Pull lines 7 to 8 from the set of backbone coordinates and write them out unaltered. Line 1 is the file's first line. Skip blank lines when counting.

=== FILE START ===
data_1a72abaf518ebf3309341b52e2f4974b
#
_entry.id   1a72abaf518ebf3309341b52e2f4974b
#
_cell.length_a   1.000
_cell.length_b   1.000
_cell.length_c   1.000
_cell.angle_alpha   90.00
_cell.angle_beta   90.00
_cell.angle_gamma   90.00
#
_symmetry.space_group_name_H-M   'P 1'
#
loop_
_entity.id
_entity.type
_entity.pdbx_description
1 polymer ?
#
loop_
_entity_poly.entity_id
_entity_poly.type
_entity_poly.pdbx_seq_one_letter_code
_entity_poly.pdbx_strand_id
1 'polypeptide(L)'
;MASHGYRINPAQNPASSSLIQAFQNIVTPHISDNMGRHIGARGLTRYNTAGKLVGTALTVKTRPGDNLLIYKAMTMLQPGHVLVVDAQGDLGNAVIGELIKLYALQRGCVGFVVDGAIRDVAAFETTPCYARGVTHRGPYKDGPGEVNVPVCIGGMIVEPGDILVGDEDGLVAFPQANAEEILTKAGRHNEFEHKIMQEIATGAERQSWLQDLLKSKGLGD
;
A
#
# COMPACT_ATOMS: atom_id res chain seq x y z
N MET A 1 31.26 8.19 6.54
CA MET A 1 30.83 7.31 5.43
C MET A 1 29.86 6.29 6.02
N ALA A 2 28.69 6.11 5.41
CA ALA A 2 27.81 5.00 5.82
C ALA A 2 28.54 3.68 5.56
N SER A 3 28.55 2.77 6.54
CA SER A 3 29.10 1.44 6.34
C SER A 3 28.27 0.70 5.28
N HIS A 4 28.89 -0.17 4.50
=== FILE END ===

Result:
_cell.length_c   1.000
_cell.angle_alpha   90.00